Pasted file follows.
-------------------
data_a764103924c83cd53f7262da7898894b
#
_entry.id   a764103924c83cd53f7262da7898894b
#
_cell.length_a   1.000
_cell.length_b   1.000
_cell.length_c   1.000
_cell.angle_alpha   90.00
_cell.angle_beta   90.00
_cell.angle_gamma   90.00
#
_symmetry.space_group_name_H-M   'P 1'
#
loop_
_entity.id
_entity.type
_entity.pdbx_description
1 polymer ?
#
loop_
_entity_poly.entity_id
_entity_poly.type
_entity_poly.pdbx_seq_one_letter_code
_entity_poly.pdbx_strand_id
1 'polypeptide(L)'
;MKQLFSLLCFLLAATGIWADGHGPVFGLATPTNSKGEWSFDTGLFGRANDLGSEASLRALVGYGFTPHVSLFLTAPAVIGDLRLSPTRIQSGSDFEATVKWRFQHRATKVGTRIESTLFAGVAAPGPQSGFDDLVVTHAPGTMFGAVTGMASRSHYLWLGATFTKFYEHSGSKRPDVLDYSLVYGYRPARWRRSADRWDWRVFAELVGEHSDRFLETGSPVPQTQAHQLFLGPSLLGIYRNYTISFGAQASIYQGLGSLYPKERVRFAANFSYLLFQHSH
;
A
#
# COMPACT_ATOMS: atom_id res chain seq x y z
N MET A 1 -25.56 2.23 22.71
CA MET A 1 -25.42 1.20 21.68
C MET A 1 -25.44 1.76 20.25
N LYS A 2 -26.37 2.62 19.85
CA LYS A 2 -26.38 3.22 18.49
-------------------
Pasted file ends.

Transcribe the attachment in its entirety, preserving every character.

data_a764103924c83cd53f7262da7898894b
#
_entry.id   a764103924c83cd53f7262da7898894b
#
_cell.length_a   1.000
_cell.length_b   1.000
_cell.length_c   1.000
_cell.angle_alpha   90.00
_cell.angle_beta   90.00
_cell.angle_gamma   90.00
#
_symmetry.space_group_name_H-M   'P 1'
#
loop_
_entity.id
_entity.type
_entity.pdbx_description
1 polymer ?
#
loop_
_entity_poly.entity_id
_entity_poly.type
_entity_poly.pdbx_seq_one_letter_code
_entity_poly.pdbx_strand_id
1 'polypeptide(L)'
;MKQLFSLLCFLLAATGIWADGHGPVFGLATPTNSKGEWSFDTGLFGRANDLGSEASLRALVGYGFTPHVSLFLTAPAVIGDLRLSPTRIQSGSDFEATVKWRFQHRATKVGTRIESTLFAGVAAPGPQSGFDDLVVTHAPGTMFGAVTGMASRSHYLWLGATFTKFYEHSGSKRPDVLDYSLVYGYRPARWRRSADRWDWRVFAELVGEHSDRFLETGSPVPQTQAHQLFLGPSLLGIYRNYTISFGAQASIYQGLGSLYPKERVRFAANFSYLLFQHSH
;
A
#
# COMPACT_ATOMS: atom_id res chain seq x y z
N MET A 1 -25.56 2.23 22.71
CA MET A 1 -25.42 1.20 21.68
C MET A 1 -25.44 1.76 20.25
N LYS A 2 -26.37 2.62 19.85
CA LYS A 2 -26.38 3.22 18.49